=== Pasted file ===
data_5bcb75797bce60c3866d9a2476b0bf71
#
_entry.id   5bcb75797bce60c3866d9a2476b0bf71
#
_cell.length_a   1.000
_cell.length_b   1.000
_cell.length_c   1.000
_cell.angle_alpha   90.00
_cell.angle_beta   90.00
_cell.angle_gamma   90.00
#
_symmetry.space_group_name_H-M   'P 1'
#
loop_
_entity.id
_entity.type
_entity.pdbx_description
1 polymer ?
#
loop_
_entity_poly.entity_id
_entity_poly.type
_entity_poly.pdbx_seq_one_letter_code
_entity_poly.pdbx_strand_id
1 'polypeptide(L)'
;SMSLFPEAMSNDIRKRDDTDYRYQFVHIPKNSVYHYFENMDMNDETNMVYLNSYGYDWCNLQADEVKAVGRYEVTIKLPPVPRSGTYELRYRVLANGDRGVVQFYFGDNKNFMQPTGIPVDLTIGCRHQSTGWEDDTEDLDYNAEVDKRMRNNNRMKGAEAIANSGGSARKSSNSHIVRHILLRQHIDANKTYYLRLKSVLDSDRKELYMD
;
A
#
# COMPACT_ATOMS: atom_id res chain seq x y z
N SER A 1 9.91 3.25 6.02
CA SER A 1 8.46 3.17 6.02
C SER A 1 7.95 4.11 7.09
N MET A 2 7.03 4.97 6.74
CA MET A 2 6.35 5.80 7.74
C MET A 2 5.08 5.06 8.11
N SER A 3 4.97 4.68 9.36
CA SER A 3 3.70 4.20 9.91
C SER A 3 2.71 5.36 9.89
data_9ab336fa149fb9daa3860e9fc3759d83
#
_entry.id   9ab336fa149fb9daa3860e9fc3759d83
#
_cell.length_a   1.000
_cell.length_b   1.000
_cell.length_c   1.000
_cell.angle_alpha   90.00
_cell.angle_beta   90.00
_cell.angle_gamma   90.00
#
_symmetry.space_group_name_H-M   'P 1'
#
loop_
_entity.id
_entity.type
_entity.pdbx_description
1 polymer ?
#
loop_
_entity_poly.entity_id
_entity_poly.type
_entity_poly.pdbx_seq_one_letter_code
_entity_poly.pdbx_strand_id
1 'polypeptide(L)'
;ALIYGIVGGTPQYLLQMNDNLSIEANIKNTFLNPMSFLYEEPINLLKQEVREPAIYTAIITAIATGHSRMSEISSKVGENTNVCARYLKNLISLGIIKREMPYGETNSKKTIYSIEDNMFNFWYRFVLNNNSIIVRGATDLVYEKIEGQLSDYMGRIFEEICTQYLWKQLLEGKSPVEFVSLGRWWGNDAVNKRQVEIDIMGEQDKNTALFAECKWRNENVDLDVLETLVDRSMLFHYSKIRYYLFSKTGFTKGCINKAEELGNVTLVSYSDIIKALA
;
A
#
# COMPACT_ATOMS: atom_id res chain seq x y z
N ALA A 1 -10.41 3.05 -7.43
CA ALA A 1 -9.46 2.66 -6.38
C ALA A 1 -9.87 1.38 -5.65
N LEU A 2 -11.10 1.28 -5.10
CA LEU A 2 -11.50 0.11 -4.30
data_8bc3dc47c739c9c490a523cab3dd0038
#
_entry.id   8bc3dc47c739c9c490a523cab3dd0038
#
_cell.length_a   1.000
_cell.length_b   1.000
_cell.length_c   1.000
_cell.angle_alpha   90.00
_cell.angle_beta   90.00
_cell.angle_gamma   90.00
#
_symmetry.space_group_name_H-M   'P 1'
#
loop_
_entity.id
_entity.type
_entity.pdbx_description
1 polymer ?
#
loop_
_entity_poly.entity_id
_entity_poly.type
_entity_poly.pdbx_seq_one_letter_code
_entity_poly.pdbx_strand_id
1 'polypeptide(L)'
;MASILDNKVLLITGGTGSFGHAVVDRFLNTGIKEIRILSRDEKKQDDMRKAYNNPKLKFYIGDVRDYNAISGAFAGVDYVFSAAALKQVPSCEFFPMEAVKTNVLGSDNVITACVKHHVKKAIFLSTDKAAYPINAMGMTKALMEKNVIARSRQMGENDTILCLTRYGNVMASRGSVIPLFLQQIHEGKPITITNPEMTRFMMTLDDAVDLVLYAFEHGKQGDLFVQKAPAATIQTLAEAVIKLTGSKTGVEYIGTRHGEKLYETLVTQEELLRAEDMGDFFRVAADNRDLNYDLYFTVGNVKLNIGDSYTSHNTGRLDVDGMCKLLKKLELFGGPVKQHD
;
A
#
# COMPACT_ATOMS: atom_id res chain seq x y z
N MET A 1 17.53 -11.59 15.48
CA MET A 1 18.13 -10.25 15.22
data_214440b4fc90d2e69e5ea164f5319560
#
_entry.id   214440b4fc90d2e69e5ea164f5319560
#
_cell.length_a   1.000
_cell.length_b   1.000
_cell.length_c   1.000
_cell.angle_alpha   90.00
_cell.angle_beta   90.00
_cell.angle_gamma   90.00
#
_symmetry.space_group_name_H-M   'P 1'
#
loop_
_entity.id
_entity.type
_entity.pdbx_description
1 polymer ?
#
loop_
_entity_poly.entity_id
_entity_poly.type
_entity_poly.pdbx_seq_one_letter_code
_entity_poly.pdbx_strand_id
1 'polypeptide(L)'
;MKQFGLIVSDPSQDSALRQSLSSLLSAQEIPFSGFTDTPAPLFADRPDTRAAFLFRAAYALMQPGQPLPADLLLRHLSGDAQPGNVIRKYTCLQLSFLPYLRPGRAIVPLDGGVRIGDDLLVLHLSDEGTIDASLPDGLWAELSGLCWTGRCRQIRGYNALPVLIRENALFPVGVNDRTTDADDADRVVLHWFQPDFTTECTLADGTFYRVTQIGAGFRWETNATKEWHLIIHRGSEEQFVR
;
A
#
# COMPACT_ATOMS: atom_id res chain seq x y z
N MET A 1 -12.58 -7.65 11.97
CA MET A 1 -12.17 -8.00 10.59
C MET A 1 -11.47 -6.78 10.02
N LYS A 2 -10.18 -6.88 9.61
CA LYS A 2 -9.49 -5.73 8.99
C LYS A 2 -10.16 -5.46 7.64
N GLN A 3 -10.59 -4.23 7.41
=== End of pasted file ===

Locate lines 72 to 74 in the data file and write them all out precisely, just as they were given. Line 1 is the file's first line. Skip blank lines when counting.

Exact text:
C ALA A 1 -9.87 1.38 -5.65
N LEU A 2 -11.10 1.28 -5.10
CA LEU A 2 -11.50 0.11 -4.30